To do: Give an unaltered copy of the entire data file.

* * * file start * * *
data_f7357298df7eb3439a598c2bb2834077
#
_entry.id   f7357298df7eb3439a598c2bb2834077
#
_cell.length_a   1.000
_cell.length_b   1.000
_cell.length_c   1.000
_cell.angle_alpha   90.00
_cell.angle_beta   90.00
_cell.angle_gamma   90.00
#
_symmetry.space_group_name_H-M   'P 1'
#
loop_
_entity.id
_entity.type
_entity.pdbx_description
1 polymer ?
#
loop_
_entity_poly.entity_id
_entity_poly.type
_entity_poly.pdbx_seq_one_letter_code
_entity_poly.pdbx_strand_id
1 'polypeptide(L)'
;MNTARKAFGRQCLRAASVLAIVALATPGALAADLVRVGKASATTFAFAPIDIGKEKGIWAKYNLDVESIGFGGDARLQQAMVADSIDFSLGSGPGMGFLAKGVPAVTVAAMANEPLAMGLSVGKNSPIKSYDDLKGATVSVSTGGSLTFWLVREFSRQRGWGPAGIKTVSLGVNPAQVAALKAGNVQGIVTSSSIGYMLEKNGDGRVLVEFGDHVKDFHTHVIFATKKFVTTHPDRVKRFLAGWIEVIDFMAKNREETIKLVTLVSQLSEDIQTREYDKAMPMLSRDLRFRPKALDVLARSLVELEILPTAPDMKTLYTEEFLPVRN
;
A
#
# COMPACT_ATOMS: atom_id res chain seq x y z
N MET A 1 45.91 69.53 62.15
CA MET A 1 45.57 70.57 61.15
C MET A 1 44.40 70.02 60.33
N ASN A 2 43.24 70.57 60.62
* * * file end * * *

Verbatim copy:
data_f7357298df7eb3439a598c2bb2834077
#
_entry.id   f7357298df7eb3439a598c2bb2834077
#
_cell.length_a   1.000
_cell.length_b   1.000
_cell.length_c   1.000
_cell.angle_alpha   90.00
_cell.angle_beta   90.00
_cell.angle_gamma   90.00
#
_symmetry.space_group_name_H-M   'P 1'
#
loop_
_entity.id
_entity.type
_entity.pdbx_description
1 polymer ?
#
loop_
_entity_poly.entity_id
_entity_poly.type
_entity_poly.pdbx_seq_one_letter_code
_entity_poly.pdbx_strand_id
1 'polypeptide(L)'
;MNTARKAFGRQCLRAASVLAIVALATPGALAADLVRVGKASATTFAFAPIDIGKEKGIWAKYNLDVESIGFGGDARLQQAMVADSIDFSLGSGPGMGFLAKGVPAVTVAAMANEPLAMGLSVGKNSPIKSYDDLKGATVSVSTGGSLTFWLVREFSRQRGWGPAGIKTVSLGVNPAQVAALKAGNVQGIVTSSSIGYMLEKNGDGRVLVEFGDHVKDFHTHVIFATKKFVTTHPDRVKRFLAGWIEVIDFMAKNREETIKLVTLVSQLSEDIQTREYDKAMPMLSRDLRFRPKALDVLARSLVELEILPTAPDMKTLYTEEFLPVRN
;
A
#
# COMPACT_ATOMS: atom_id res chain seq x y z
N MET A 1 45.91 69.53 62.15
CA MET A 1 45.57 70.57 61.15
C MET A 1 44.40 70.02 60.33
N ASN A 2 43.24 70.57 60.62